vol. 13 no. 4, December, 2008
Nurses handle information all the time including processes from patient counselling through recording of care to reflection on practice, with increasing emphasis on evidence based practice. With the growth of Web 2.0, nurses will need to work with fellow professionals and patients in different ways, and nursing students will need to acquire more sophisticated information seeking skills to cope with new roles. Those demands impact on the curriculum in higher education, nursing educators and librarians. With a large student cohort of around 185,000 nursing students enrolled at higher education institutions in 2006/7 (Higher Education Statistics Agency 2008), a validated model of information behaviour in this group would inform design and evaluation of information support services for a diverse student group, composed of mature students as well as the school-leavers.
Most models of Information Seeking Behaviour (ISB) (Wilson 1999: Ellis 1989; Ingwersen 1996) concentrate on the stages of the information seeking process; with less emphasis on the influences of the individual differences of the searcher (although Wilson includes some psychological and mass communication theories). More recent models (Foster 2004) may apply to information seeking that is less purposive but require further validation to assess transferability. Recent work by Heinstrom (2003; 2006) investigated the information seeking behaviour of postgraduate students in terms of their personality and seeking styles, grouping students into three categories of seeking 'types', and this approach may be applicable to undergraduates. The proposed research will analyse the information searching and seeking behaviour of undergraduate nursing students using Foster's model as a base for questionnaire development (to analyse information seeking preferences). In addition the research will assess personality traits, self-efficacy and learning styles of the students, to form a rounded information seeking behaviour profile for each student, and if possible, to identify groups of information seeking behaviour profiles that would help in planning training and support programmes. Another question concerns the changes that may or may not take place during undergraduate education.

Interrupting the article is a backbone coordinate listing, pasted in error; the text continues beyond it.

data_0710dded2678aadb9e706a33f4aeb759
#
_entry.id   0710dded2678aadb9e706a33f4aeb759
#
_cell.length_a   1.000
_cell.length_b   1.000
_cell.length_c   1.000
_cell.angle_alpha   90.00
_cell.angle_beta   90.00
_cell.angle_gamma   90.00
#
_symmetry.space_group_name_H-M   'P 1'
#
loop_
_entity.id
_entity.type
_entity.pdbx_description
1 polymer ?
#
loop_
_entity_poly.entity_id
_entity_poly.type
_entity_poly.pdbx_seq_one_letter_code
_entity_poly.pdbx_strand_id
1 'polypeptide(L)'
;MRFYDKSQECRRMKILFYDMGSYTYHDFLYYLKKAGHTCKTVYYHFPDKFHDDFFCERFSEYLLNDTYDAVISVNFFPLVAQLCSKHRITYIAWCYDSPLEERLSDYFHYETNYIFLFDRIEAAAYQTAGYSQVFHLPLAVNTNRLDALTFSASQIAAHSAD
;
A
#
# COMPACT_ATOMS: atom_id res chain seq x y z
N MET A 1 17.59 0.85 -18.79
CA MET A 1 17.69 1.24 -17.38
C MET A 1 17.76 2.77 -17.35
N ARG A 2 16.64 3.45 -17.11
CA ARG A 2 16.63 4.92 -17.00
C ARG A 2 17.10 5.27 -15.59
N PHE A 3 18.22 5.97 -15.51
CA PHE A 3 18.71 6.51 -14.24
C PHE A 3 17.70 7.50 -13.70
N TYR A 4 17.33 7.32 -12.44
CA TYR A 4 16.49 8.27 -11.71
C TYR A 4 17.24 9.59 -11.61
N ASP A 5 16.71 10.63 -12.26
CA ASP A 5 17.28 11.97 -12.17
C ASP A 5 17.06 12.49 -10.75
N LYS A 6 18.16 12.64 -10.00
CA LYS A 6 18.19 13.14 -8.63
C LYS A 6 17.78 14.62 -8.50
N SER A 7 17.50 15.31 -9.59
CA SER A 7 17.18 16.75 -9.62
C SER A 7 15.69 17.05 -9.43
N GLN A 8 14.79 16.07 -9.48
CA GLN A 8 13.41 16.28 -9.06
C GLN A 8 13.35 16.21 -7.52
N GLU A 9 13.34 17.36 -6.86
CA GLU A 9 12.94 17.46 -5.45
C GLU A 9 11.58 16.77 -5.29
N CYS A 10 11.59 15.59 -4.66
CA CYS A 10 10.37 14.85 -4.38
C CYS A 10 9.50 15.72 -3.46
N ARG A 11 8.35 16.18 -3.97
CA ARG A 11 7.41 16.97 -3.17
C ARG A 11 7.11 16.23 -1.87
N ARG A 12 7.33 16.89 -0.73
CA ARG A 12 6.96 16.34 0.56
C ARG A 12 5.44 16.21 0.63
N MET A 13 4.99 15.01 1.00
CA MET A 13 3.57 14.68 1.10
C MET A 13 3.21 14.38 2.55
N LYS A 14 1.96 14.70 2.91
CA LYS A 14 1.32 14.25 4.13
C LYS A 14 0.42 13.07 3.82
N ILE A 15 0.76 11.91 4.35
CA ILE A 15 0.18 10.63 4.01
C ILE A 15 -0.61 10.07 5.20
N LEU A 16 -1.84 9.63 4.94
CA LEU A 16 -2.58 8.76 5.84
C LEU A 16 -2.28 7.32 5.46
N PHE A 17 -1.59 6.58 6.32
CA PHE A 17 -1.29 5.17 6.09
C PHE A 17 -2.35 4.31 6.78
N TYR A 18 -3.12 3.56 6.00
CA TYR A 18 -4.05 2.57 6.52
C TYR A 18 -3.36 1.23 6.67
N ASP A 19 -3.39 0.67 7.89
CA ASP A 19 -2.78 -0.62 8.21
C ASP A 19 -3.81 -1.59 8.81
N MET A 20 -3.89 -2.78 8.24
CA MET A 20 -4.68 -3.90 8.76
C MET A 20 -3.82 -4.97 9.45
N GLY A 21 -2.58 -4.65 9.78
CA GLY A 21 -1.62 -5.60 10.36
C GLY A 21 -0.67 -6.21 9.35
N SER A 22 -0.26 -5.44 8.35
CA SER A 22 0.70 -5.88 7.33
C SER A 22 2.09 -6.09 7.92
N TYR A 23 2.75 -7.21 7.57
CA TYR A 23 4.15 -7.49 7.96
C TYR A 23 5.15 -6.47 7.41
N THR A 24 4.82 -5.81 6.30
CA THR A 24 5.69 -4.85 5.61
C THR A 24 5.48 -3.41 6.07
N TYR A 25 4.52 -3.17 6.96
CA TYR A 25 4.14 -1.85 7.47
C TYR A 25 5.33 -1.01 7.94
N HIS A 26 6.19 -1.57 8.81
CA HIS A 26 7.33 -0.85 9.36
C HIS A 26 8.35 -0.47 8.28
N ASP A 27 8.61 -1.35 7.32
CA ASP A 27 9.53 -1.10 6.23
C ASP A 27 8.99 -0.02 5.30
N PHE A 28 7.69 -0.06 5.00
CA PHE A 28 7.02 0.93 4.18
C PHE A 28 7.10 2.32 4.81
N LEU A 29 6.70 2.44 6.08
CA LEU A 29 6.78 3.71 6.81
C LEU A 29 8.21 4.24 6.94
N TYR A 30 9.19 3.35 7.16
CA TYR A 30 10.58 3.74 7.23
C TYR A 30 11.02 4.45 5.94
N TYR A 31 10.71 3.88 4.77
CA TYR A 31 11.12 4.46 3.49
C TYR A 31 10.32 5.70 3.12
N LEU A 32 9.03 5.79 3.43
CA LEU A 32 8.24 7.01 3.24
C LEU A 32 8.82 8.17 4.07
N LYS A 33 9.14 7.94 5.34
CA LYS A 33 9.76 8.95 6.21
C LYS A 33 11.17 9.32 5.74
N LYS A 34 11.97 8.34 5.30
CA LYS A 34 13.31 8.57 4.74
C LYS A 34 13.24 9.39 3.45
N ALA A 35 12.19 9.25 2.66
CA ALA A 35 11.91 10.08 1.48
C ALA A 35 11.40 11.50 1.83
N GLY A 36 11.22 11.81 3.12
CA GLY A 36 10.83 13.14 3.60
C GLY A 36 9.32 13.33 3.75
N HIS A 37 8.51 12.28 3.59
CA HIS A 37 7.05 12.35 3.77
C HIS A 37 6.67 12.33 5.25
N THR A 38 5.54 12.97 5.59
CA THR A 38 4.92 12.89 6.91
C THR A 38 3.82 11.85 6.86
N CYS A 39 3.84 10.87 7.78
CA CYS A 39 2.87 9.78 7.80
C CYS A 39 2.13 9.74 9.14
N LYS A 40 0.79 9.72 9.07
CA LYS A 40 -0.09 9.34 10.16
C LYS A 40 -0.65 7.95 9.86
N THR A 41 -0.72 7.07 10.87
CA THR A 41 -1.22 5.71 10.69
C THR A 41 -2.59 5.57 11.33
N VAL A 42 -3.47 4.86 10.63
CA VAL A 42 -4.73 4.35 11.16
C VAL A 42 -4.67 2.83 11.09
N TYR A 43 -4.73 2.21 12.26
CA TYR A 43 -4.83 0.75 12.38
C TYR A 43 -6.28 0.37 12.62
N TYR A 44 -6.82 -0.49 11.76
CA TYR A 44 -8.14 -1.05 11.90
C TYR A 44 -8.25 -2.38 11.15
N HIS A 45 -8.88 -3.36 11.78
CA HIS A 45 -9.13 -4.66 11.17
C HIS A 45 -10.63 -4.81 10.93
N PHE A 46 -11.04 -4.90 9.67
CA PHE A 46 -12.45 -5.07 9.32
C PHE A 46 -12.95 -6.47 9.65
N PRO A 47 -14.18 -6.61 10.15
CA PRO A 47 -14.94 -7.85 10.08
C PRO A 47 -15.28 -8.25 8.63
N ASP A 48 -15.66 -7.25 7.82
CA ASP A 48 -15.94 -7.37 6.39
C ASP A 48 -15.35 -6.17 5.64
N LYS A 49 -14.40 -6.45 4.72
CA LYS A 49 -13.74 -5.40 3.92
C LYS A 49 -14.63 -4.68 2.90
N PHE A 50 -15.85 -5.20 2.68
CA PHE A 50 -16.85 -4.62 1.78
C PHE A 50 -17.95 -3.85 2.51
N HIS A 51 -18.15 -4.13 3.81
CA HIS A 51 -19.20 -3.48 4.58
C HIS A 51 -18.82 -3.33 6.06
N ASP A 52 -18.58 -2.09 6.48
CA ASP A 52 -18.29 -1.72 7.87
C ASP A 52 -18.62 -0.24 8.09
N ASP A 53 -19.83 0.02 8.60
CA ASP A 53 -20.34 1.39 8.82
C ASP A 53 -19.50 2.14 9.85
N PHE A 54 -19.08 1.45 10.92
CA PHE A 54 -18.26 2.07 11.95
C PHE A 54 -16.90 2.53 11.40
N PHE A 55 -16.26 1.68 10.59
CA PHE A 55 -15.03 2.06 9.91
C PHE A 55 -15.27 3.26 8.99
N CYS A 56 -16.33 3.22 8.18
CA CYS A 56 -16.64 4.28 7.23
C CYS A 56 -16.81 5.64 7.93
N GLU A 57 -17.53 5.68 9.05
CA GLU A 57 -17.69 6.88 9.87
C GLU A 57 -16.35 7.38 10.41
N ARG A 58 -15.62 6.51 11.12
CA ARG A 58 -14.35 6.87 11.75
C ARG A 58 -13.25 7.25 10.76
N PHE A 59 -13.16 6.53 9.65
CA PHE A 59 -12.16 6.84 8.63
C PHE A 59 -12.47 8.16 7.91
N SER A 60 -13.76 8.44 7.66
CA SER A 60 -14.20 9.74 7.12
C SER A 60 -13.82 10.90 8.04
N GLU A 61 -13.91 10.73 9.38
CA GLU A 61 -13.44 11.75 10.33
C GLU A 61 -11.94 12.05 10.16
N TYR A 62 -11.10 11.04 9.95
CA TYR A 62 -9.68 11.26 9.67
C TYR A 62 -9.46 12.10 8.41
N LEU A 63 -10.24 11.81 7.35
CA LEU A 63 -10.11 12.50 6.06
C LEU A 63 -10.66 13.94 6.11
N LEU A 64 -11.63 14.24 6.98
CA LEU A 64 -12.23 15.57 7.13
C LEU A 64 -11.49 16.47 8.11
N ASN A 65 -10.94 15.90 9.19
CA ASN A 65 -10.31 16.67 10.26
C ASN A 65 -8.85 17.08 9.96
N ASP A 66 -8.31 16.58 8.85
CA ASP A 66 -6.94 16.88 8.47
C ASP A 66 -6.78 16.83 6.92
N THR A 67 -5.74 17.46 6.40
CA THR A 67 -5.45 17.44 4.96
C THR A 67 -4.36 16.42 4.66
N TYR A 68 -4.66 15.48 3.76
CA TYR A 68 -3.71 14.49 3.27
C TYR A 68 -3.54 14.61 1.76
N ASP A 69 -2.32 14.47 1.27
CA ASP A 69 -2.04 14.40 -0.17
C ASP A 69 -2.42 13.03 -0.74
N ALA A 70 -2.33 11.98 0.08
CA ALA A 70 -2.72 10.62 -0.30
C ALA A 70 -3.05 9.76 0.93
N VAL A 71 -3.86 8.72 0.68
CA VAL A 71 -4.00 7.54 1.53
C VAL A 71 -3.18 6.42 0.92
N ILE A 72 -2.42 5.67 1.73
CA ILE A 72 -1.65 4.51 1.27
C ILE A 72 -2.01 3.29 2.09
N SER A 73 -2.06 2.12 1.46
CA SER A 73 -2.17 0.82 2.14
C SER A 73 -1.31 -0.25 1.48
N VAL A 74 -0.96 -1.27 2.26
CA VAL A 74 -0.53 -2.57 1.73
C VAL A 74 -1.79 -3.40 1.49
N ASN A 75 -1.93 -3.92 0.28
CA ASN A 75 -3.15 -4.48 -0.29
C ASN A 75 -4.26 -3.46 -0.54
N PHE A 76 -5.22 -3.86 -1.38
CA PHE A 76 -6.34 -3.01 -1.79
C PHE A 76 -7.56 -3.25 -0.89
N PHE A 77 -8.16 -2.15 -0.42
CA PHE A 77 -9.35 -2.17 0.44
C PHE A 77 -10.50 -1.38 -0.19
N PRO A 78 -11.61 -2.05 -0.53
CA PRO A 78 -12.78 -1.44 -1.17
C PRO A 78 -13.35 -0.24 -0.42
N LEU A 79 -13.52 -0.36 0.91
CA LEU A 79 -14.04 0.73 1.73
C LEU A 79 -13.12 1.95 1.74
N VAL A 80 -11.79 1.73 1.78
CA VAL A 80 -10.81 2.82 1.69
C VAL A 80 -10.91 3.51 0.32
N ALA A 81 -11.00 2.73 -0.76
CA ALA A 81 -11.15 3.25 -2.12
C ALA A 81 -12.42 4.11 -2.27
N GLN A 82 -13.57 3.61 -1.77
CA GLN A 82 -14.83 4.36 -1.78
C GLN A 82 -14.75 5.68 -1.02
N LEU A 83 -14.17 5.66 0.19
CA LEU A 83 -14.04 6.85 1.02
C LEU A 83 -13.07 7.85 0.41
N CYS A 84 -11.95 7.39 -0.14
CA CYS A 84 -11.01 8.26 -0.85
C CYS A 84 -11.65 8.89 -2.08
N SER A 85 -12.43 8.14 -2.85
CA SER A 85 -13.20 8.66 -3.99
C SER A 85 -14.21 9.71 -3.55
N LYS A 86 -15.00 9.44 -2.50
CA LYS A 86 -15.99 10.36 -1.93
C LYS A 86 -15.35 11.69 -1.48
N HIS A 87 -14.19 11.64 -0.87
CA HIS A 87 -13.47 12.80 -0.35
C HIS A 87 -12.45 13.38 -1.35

The research design uses a complementary mixed-methods (quantitative and qualitative) approach. The sample is nursing students enrolled on nursing courses at a Higher Education Institution. More than 500 individuals are currently being asked to participate in the quantitative analysis (in view of the data analysis requirements). The sample is a snapshot of several cohorts at different stages in their programme, and of different 'types' of student e.g. undergraduate, postgraduate, continuing education nurses etc. Students are being approached in the classroom (tutor cooperation granted), initially to be informed about the research and then a week later, after a period of reflection, to complete the questionnaire. The sample for qualitative research will be selected, initially randomly, from the sample used in the quantitative analysis. Pre-validated research tools for personality (Mini-Markers) (Saucier 1994), learning styles (ASSIST) (Entwistle 1997) and self-efficacy (Kurbanoglu 2006) are being used to enhance validity and reliability. These tools have been selected in part due to their brevity as the overall questionnaire length must be manageable to provide meaningful results. Approval for the Learning Styles questionnaire (shortened version) obtained from original developer (Noel Entwistle); approval for 17-item version of Self-Efficacy scale obtained from developer (Serap Kurbanoglu); the Mini-Markers tool is available online for educational use.
A pilot study has been performed to test face validity of the information seeking behaviour section of the questionnaire and to ascertain whether the length is suitable. Structured and semi-structured interviews will be used for the qualitative data collection on information seeking processes.
Exploratory factor analysis will be used to determine any clustering of variables, and subsequently mapped to Foster's categories. Previous research within healthcare (Huang 2006) and education by the ETL project (Enhancing Teaching through Learning Environments 2006) will guide the method.
Statistical advice and ethics
The study design has been verified by a statistician from Cambridge University, and ethical approval granted by Cambridgeshire 3 Research Ethics Committee, Faculty of Health and Social Care at Anglia Ruskin University. In addition the Research and Development departments of the 13 local NHS organizations have also granted approval.
A small pilot study was undertaken to test the face validity of the questionnaire. Fifteen students were asked to fill in the questionnaire and note any concerns or difficulties. The results were generally favourable with the only minor concern being the overall length of the questionnaire. As has been previously stated the scales for personality, self-efficacy and learning styles are already at their minimum so reducing the questionnaire further would potentially compromise the results. Also, to ensure the maximum potential of the study it is necessary for all participants to complete all three of these scales to enable the maximum possible analysis. It was therefore decided that the questionnaire should remain in its entirety for the study.
Currently students are being approached to take part in the study and over 100 have completed the questionnaire thus far.
The study is expected to be completed by 2011.
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